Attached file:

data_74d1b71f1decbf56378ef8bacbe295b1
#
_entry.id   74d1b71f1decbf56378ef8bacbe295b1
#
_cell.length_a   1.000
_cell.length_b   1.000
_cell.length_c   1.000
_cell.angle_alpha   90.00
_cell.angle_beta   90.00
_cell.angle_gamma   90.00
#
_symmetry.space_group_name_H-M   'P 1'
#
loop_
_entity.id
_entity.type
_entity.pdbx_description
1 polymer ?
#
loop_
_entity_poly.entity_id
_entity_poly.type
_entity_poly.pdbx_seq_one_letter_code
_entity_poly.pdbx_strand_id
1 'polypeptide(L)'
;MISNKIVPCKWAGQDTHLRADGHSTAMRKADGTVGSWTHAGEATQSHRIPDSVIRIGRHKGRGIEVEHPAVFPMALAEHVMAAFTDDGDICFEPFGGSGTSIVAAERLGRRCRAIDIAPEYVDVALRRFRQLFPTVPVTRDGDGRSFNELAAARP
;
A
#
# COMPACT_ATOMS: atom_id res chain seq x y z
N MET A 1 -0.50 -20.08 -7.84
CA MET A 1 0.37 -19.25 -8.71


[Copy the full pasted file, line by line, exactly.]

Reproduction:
data_74d1b71f1decbf56378ef8bacbe295b1
#
_entry.id   74d1b71f1decbf56378ef8bacbe295b1
#
_cell.length_a   1.000
_cell.length_b   1.000
_cell.length_c   1.000
_cell.angle_alpha   90.00
_cell.angle_beta   90.00
_cell.angle_gamma   90.00
#
_symmetry.space_group_name_H-M   'P 1'
#
loop_
_entity.id
_entity.type
_entity.pdbx_description
1 polymer ?
#
loop_
_entity_poly.entity_id
_entity_poly.type
_entity_poly.pdbx_seq_one_letter_code
_entity_poly.pdbx_strand_id
1 'polypeptide(L)'
;MISNKIVPCKWAGQDTHLRADGHSTAMRKADGTVGSWTHAGEATQSHRIPDSVIRIGRHKGRGIEVEHPAVFPMALAEHVMAAFTDDGDICFEPFGGSGTSIVAAERLGRRCRAIDIAPEYVDVALRRFRQLFPTVPVTRDGDGRSFNELAAARP
;
A
#
# COMPACT_ATOMS: atom_id res chain seq x y z
N MET A 1 -0.50 -20.08 -7.84
CA MET A 1 0.37 -19.25 -8.71